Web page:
EITI professes to ‘build trust and dialogue’, ‘improve governance’, ‘empower communities’ and ‘improve business climate’. Some of these benefits are clear:
- The Zambian government explained how publication of the EITI report was the first time the Zambian population had seen details of any revenues disclosed openly by the Zambian government. These were widely communicated to the population through town hall meetings and radio programmes – empowering communities with improved information and providing the foundations for dialogue and trust.
- The EITI process in Ghana has informed policy reform in the mining sector, including a review of the fiscal regime governing taxes and revenues and a review of the guidance on the use of mining royalties at the sub-national level.
However, Publish What You Pay, a global network of civil society organisations, conducted a survey on the benefits of the EITI. Though increasing dialogue between stakeholders came out strongly, ‘improving the investment climate’ (mentioned time and again by most of the speakers) was rated poorly, along with ‘greater economic and political stability’. The widely heralded benefits may not therefore be evident in reality.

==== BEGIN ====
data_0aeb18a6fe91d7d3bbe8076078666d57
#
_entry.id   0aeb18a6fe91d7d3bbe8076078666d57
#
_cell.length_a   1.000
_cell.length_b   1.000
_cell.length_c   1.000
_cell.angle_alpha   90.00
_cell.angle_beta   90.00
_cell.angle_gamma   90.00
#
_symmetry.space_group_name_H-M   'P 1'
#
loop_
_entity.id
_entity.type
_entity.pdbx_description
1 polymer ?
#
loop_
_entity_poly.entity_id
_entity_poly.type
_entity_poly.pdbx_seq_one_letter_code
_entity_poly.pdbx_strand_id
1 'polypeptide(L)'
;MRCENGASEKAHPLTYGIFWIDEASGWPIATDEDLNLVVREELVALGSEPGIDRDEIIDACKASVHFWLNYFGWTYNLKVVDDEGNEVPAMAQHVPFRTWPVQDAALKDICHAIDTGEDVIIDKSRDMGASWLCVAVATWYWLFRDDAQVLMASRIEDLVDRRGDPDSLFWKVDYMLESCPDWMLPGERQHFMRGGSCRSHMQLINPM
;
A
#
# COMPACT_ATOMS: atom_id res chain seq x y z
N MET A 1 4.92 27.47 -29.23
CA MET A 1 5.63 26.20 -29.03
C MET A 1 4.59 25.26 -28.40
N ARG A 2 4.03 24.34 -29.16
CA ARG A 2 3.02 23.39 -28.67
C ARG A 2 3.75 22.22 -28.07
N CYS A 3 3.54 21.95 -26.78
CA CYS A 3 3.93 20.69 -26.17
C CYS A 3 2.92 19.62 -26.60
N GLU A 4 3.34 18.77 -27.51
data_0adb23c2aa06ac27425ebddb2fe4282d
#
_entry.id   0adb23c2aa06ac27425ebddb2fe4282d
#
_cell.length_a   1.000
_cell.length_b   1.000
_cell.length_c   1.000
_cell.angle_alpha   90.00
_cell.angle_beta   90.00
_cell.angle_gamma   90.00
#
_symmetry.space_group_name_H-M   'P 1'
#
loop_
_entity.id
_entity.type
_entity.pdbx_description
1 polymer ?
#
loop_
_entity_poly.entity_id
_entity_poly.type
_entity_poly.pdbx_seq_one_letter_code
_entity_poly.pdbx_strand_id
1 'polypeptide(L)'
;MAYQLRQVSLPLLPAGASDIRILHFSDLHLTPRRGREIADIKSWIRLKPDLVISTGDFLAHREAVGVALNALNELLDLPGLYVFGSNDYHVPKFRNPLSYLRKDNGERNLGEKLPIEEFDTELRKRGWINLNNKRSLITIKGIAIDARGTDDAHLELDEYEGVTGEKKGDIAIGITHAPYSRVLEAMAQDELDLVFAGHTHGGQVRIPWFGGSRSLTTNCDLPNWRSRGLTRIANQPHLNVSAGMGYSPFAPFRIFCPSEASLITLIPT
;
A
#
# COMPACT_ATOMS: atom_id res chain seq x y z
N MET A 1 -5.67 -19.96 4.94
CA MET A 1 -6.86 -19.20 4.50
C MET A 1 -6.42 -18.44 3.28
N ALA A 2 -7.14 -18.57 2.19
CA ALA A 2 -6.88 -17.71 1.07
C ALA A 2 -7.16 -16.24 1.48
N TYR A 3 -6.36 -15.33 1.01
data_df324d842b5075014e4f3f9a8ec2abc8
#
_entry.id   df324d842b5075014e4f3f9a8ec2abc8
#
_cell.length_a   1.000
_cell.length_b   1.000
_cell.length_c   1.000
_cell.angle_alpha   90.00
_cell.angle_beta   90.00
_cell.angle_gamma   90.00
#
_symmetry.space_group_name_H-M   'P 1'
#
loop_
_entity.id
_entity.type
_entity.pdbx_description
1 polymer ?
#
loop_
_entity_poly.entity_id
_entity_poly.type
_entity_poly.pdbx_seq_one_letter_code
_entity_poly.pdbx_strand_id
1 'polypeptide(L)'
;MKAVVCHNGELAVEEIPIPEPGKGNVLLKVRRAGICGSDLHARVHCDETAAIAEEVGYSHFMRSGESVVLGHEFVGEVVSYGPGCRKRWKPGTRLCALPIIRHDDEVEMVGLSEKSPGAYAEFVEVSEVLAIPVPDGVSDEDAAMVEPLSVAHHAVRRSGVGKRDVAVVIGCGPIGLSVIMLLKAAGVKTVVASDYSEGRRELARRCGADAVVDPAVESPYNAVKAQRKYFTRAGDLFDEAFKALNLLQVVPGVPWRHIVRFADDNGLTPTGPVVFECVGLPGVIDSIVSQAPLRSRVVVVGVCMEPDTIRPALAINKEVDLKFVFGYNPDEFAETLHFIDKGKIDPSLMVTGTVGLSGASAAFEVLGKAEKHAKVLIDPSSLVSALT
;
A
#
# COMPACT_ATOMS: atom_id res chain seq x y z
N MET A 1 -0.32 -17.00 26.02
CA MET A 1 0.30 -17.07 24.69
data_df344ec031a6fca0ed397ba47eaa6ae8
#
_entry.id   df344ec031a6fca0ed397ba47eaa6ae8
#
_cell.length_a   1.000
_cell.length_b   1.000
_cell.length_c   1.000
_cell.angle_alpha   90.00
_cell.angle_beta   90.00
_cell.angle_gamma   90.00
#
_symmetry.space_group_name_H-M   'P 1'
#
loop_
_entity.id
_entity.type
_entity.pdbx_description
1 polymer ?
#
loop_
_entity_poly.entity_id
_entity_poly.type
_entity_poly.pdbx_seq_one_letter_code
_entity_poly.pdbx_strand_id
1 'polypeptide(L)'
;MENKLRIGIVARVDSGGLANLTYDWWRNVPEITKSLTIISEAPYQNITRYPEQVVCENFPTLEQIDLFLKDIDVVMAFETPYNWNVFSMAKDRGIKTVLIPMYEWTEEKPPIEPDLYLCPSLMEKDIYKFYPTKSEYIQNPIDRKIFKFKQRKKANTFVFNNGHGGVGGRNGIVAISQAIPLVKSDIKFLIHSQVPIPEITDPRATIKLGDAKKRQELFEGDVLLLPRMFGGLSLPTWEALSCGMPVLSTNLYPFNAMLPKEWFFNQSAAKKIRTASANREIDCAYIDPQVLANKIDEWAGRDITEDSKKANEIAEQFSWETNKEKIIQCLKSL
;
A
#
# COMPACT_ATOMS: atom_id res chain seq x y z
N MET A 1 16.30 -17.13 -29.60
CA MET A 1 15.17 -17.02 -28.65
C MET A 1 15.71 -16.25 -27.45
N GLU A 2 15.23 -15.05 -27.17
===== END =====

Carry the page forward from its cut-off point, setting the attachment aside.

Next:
And though EITI professes its tripartite partnership to be the foundation of its initiative, many civil society participants claimed that they were not empowered by the process (with frequent cases of intimidation and harassment reported) and they needed greater support to undertake their role effectively.
Where it is going?
The Initiative, and its board and staff are now being encouraged, primarily by civil society, to do more - including:
- Moving beyond revenues to expenditure: Although transparency of revenues is important it does not, in itself, equal development. Increased democratic accountability on the government spending of revenues and reinvestment by companies in-country and in-community is crucial to prevent what Oxford Unviersity Professor Paul Collier calls, “unsustainable consumption” of natural resources. The tragedy that the greatest energy poverty exists in countries where there are the largest energy reserves needs to be urgently addressed.